I attended the Mycelial Mysteries Women’s Mushroom Conference in Dodgeville, WI at the end of September. This area is well known as the “Driftless”, an area that experienced a lack of glacial drift. Driftless land features translate to lush, rolling hills – almost as if you have entered wine country with no vines. Fairly abnormal terrain for WI. This event provided a wonderful interface to reconnect with friends and get inspired to steward the flora and funga surrounding us.
September is the most beautiful month in Wisconsin, the mushrooms are here and the bugs are on the way out. Nearby Drummond, WI has one of the most stunning Forest Service Campgrounds I have ever been to – Two Lakes Campground. I promise there is a reason we are here – it’s a special place. Come on out and join in the fun!
Trent traveled to the Northern MN border to hunt matsutake with new AZ friends, Roy and Tracy Olson. They were so kind put up with our energetic doodles and introduce him to the Minnesota habitat! They hunted in planted Jack pine forests with sandy soil, with a good distance between the trees, and lots of needles on the ground. Seems it was a good year all around for matsutake as he came home with a cooler full and said they left many in the forest.
Coastal Oregon Bliss
Every year we visit our camper pad in Reedsport, Oregon in Oct/Nov. Despite our whirlwind landing in Wisconsin we couldn’t miss our annual fall trip to the coast. Myco friends, Jon and Amy Sommer from Colorado, joined us this year for 3 weeks. Our trek to OR was quite a bit longer this time. Leaving from WI translated into 3 very long driving days. As usual it was worth it! Coastal matsutake were nothing short of sensational last season, they flushed hard and fast and didn’t stop the entire time we were there. Mushrooms typically seen in the coastal rainforest however had other ideas – hedgehogs, chanterelles, and yellowfeet were elusive and more difficult to locate. Candy caps and coastal huckleberries on the other hand both offered stellar showings.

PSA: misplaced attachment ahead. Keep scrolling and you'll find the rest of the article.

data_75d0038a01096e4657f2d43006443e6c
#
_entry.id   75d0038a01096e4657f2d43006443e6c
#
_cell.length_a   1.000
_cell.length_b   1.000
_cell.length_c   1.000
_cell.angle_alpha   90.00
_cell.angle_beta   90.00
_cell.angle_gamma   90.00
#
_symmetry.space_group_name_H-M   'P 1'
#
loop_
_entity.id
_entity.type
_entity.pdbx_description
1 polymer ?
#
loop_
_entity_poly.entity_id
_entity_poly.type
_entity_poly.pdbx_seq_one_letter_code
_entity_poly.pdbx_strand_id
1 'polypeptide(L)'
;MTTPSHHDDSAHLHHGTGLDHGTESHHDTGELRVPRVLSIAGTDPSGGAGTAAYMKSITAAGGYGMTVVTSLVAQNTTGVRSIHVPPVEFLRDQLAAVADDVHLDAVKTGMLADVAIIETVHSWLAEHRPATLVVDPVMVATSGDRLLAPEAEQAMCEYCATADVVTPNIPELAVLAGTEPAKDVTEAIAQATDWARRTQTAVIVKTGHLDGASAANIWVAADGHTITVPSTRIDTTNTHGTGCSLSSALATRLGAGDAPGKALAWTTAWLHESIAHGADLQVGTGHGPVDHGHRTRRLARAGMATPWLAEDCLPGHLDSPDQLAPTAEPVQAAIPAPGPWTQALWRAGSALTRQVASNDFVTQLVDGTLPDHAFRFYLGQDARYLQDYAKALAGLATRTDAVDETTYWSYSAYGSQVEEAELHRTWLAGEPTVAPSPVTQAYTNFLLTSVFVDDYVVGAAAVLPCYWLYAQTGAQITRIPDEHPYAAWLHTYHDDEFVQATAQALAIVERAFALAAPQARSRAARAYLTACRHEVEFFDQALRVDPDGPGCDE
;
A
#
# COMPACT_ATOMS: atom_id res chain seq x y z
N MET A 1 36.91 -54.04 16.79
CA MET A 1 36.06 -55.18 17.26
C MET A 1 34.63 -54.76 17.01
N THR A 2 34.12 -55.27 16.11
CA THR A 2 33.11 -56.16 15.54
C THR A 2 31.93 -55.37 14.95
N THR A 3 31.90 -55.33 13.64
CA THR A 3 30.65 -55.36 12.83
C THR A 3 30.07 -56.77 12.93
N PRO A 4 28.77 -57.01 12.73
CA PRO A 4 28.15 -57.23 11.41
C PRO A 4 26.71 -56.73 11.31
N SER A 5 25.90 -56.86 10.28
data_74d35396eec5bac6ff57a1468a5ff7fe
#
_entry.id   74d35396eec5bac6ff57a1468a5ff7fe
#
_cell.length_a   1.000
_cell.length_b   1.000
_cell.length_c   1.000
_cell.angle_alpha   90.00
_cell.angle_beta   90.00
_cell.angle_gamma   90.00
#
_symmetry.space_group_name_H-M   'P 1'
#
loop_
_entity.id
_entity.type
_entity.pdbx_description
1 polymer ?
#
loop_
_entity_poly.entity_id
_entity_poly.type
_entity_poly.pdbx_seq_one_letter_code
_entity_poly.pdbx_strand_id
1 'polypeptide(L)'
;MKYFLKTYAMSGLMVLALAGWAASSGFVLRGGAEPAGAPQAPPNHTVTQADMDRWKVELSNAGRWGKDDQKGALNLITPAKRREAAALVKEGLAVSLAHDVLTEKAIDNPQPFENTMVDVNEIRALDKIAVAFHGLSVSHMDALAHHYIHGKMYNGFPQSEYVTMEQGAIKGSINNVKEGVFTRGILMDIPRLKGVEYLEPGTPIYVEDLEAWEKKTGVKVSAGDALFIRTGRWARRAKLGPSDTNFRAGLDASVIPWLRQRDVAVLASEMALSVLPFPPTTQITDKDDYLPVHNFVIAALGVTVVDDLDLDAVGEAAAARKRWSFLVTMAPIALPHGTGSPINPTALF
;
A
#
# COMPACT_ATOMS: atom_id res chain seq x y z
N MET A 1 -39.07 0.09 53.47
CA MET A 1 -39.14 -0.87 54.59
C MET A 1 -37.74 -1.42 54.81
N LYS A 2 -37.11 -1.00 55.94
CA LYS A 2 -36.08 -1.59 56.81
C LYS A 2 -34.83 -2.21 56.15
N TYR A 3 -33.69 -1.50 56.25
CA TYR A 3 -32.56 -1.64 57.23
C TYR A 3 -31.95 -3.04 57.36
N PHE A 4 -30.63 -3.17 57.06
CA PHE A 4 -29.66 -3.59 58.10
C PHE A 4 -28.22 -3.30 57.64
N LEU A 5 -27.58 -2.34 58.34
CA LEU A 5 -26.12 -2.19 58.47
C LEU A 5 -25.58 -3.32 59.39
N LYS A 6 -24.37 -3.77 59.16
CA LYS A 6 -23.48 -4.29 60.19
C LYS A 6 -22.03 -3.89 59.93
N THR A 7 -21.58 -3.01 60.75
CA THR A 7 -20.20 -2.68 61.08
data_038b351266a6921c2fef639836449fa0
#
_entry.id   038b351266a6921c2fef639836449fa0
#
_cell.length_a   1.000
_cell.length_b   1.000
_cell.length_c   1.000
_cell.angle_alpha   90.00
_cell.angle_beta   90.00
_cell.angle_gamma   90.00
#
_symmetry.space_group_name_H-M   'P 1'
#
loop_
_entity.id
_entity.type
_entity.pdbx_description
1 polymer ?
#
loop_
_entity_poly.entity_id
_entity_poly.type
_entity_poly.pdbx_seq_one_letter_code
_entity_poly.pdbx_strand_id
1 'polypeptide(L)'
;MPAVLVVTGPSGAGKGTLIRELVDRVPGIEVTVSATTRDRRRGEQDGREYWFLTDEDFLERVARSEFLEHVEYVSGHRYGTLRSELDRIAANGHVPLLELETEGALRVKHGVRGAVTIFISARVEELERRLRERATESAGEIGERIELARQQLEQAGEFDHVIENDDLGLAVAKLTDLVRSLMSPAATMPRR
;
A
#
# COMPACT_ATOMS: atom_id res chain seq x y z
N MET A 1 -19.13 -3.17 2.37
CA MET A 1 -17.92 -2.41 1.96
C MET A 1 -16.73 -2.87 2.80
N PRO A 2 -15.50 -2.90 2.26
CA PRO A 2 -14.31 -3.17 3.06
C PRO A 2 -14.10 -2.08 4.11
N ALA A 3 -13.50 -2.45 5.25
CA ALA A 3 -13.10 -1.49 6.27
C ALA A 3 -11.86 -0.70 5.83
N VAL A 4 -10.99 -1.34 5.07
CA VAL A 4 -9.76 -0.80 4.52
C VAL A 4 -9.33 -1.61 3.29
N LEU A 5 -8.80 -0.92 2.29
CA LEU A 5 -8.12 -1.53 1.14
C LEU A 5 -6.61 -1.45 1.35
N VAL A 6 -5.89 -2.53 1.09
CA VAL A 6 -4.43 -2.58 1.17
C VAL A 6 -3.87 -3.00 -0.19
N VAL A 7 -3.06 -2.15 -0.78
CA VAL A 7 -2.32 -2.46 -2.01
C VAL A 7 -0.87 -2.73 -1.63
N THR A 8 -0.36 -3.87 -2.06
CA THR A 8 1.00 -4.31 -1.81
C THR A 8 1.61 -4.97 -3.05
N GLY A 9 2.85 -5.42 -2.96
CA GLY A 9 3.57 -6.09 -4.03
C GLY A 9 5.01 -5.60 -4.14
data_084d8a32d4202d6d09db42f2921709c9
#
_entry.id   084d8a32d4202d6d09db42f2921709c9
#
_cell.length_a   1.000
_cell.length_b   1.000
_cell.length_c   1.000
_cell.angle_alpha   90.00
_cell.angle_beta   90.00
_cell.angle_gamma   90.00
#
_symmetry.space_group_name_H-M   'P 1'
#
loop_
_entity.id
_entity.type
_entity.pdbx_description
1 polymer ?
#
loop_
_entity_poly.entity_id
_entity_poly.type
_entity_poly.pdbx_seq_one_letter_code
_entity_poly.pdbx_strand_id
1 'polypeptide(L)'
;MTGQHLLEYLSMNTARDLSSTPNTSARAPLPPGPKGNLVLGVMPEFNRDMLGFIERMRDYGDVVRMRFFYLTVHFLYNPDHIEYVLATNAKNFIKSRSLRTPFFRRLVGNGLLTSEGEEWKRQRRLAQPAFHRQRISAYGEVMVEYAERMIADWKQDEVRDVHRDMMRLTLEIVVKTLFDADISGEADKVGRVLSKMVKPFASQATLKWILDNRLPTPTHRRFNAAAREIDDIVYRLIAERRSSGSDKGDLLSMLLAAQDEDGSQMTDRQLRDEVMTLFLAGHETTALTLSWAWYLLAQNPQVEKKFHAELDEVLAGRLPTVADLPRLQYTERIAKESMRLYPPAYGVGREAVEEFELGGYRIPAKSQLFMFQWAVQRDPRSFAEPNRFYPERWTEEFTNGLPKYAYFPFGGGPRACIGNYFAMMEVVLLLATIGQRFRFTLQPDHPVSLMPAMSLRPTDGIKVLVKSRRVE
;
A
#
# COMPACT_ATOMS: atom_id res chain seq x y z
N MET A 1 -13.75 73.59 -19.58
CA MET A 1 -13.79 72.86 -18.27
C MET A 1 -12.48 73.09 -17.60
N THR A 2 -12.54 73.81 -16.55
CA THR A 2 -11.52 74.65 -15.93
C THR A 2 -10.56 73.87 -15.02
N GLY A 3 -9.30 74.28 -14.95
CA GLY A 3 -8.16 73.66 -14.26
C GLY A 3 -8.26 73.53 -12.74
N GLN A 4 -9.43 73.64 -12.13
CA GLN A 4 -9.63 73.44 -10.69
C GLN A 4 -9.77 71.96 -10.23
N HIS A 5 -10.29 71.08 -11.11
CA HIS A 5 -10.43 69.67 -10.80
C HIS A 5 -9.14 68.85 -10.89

We also had much loved visits from a few other myco friends at the pad. Our friend Cheshire Mayersohn from Eugene gave us an awesome mushroom dyeing class. She took us on a foray and showed us the ropes while we looked for dyers. CO/CA buds Hamilton, Lucien and Fred also stopped by for a quick visit on their way to chase the cyan dream on the Oregon North Coast. The lovely Kate Teneyck brought the Hulk by on several occasions, Joseph Crawford and Jeem Peterson popped in for a few matsie hunts and we even caught Alan D’Sousa on his way back down to CA. We cherish these moments connecting with myco friends!
Planning Ahead in ’22
Trent has been hard at work on the morel burn maps, and as usual he is working on some cool new additions. Look for a release sometime in February. If you are on our email list you will be the first to know.
Speaking of burn morels, it looks like Montana may become the spring hunting trip this year, tbd! We are also planning to visit Colorado in season hitting the Telluride Fest, help with Wisconsin Forays, and of course heading back to Oregon for fall hunting. Hopefully SOMA CAMP will be back next year as well. Tough to miss our favorite event 2 years in a row!
Despite the weight of the world during the pandemic, we had many blessings in 2021. Spending time in nature is my favorite coping mechanism. Wishing you all full baskets and a fruitful hunt in 2022!